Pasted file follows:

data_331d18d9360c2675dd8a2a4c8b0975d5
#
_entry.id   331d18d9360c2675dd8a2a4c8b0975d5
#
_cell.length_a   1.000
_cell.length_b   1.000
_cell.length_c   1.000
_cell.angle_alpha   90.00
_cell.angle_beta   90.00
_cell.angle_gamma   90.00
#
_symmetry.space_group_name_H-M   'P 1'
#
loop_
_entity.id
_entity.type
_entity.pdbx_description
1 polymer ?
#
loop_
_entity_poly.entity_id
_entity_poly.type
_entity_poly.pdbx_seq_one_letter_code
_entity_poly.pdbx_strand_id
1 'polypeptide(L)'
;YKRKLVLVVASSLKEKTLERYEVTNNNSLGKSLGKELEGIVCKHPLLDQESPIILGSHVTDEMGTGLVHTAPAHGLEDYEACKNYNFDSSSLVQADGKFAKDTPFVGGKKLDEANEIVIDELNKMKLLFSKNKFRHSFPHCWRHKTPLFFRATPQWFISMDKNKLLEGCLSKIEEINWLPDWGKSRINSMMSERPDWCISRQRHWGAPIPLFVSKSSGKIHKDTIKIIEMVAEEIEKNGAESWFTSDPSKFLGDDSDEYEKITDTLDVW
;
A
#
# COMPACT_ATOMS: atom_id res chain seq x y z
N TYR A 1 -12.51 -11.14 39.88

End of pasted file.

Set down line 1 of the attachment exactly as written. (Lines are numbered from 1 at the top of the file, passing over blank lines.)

data_331d18d9360c2675dd8a2a4c8b0975d5